Distortion of human blood cells related to pathological conditions

Human red blood cells are very flexible and have their shape altered during normal physiological blood flow, and more dramatically in some pathological conditions. A recent study by a team including Dmitry Shishmarev, Post-Doctoral Fellow in the ACRF Department of Cancer Biology and Therapeutics at JCSMR, and his colleagues at the University of Sydney, has shown for the first time that controllable physical distortion of human red blood cells leads to accelerated metabolic processes inside them and enhanced energy consumption. The effect is mediated by a recently discovered membrane-embedded protein Piezo1, which senses changes in the tension/curvature of the cell membrane and opens up for transport of cations in and out of the cell. The discovery will be important in terms of deeper understanding of how cells regulate their shape and volume, as well as treating diseases which involve distortion of the normal biconcave-disc shape of red blood cells, such as malaria, sickle-cell anaemia, hereditary spherocytosis, and stomatocytosis.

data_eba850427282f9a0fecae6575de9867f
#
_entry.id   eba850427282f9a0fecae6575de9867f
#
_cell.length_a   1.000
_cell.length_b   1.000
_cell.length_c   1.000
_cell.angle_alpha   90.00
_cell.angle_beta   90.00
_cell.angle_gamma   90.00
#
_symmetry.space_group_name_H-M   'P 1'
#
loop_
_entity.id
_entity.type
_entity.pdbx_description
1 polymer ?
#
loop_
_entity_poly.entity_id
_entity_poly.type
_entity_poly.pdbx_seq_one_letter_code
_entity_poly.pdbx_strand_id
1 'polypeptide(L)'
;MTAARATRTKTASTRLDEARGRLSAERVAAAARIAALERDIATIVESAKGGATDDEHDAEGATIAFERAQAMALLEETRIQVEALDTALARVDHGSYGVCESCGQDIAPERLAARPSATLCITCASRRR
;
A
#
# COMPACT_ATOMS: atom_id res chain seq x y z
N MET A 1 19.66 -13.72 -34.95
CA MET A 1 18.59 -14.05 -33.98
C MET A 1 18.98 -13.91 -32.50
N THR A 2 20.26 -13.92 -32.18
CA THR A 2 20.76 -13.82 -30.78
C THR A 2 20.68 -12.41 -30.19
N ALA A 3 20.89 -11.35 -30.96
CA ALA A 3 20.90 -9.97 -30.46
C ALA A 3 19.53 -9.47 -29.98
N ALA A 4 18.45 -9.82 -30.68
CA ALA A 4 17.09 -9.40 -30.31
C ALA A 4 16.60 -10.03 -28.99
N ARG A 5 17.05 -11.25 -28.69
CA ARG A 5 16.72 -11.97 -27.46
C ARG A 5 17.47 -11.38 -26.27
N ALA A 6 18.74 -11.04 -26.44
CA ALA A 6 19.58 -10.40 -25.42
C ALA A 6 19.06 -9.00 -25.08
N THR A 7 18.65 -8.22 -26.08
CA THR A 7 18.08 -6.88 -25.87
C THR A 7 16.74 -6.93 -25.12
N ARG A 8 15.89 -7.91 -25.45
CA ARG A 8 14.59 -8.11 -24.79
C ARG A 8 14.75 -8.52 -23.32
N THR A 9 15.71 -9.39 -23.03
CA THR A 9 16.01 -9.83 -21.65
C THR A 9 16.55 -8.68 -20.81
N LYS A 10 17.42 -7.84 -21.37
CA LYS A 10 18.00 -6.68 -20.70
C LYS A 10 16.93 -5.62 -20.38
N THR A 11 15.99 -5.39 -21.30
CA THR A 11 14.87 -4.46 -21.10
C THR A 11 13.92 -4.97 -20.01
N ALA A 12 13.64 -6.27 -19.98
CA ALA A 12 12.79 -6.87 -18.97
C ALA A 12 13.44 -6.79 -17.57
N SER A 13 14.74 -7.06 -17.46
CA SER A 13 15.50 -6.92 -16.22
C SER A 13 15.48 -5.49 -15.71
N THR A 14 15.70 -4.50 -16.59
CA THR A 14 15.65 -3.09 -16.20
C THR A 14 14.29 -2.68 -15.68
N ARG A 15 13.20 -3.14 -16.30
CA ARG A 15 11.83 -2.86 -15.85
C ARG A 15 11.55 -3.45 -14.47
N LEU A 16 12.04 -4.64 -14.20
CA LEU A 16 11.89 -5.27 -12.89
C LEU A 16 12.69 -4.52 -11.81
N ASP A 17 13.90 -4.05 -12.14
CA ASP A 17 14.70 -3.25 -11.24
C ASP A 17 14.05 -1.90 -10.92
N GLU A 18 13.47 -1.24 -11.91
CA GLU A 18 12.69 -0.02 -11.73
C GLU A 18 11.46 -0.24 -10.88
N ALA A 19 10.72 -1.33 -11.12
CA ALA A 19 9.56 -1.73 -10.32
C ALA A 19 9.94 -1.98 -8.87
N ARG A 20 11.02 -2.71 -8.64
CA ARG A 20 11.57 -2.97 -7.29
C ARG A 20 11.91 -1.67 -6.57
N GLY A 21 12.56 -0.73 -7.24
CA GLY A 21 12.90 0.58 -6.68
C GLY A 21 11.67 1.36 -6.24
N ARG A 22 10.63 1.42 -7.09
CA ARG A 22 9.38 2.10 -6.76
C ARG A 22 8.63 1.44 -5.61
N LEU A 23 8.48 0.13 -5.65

Read the full study, published in Science Advances here: http://advances.sciencemag.org/content/3/10/eaao1016.full